Arguably, it wasn’t a small amount of money that let me style myself as Merryn Jane Henderson, Lady of the Manor of Newton by Castle Acre in the County of Norfolkby Merryn Henderson / July 13, 2017 / Leave a comment
“When I want a peerage,” said Alfred Charles William Harmsworth, “I shall buy one like an honest man.” The press baron was eventually ennobled without reaching for his cheque-book, becoming Lord Northcliffe in 1904. Today, any aspirations of easily-purchased grandeur are thwarted by the Honours (Prevention of Abuses) Act 1925.
It was William the Conqueror who insisted that our British feudal system should give way to a more organised, European hierarchy. There exists an impressive ecosystem of Dukes, Marches, Earls, Viscounts and Barons—generically known as “Lords.” To hold one of these titles is a privilege commanding respect all around the world. Some of our overseas cousins are so impressed that they even try to buy one online. They mistakenly believe they’re purchasing a great British peerage. Sadly, they don’t realise there’s a big difference between an official ennoblement and novelty dispensations.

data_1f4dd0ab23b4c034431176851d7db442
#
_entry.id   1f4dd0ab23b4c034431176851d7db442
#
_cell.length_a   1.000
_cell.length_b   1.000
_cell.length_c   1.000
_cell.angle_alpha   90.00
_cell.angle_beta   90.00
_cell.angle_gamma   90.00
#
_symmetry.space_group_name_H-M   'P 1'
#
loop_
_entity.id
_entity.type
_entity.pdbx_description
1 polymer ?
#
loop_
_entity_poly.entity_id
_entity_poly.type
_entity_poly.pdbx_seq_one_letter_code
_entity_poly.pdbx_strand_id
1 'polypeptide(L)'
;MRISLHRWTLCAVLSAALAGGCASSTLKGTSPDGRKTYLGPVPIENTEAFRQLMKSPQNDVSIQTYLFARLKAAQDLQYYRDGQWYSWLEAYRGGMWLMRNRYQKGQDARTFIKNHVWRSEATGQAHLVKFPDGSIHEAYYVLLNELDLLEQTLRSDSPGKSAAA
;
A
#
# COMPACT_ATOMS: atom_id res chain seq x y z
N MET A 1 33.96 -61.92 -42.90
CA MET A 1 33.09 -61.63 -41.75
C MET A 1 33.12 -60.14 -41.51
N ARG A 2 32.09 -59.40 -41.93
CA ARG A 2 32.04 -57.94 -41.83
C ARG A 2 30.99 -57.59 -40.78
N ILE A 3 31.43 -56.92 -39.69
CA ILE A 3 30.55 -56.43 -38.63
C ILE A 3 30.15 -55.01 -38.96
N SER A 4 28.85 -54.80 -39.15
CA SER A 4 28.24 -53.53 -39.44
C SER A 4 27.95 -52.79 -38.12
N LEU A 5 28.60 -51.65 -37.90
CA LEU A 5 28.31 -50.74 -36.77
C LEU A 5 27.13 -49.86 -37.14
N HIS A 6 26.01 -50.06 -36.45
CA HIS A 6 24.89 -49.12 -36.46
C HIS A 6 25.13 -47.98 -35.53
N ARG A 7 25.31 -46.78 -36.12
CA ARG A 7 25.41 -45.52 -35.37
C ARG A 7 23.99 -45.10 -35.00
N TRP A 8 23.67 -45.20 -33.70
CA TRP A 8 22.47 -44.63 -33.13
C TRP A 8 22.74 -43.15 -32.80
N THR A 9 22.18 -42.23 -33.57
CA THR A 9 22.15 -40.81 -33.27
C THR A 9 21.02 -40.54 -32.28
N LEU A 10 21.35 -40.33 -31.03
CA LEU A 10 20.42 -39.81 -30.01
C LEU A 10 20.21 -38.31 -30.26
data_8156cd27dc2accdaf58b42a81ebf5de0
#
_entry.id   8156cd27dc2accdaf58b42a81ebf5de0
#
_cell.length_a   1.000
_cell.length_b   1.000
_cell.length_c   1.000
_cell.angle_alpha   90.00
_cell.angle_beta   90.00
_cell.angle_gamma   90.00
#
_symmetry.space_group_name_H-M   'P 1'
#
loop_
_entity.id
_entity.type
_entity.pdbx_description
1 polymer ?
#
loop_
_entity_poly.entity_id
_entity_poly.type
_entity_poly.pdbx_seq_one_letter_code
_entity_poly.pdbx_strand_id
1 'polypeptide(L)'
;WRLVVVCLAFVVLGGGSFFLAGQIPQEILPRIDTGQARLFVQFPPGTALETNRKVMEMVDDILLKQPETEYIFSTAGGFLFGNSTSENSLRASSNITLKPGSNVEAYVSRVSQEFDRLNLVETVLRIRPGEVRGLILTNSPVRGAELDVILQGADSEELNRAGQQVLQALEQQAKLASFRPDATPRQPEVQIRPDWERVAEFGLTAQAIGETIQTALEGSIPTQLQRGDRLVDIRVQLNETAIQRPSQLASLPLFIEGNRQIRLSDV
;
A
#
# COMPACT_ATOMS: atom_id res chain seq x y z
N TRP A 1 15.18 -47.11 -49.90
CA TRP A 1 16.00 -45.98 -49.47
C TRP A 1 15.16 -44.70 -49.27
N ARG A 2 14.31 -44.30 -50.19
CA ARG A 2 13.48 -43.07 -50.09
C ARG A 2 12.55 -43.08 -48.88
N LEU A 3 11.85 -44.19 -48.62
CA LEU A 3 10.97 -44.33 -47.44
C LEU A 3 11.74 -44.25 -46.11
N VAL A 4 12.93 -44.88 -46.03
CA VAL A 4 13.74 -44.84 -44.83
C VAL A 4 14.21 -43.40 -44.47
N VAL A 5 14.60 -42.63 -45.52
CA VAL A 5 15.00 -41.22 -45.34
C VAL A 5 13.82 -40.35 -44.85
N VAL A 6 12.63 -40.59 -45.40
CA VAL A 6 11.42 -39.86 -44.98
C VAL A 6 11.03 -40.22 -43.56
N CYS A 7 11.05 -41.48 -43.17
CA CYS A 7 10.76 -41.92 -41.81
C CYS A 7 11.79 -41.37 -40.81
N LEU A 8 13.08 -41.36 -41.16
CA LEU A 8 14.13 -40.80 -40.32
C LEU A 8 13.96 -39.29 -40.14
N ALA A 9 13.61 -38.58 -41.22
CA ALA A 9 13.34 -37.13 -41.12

In the House of Lords today, 798 individuals use their titles on a daily basis. They comprise hereditary peers, a small number of senior Bishops from the Church of England, and life peers who’ll be in residence until they retire or are expelled for misdemeanours—which is unlikely but is not impossible. (Historic reasons include trying to corrupt the Speaker of the House of Commons or procuring a girl under the age of 21 for an immoral purpose. As I said, unlikely but not impossible.)
What you may buy online is a title—Lord of the Manor—enshrined in English law as a “property without body” or an “incorporeal hereditament.” But it is almost always only a name. The 1922 Law of Property Act put an end to feudal tenure. Very few titles that come onto the market offer the rights to useful benefits and when they do, it’s likely to be fallen timber; fish from a river; or some involvement in choosing a vicar. Chris Eubank became entitled to 4,000 herring, three cows and a single slave when he paid £45,000 to become Lord of the Manor of Brighton, a purchase he saw as a metaphor for his own emancipation.
However, if you’re dead set on a little more status, it’s not onerous to acquire it. It is true, some websites blatantly misrepresent the potential benefits of…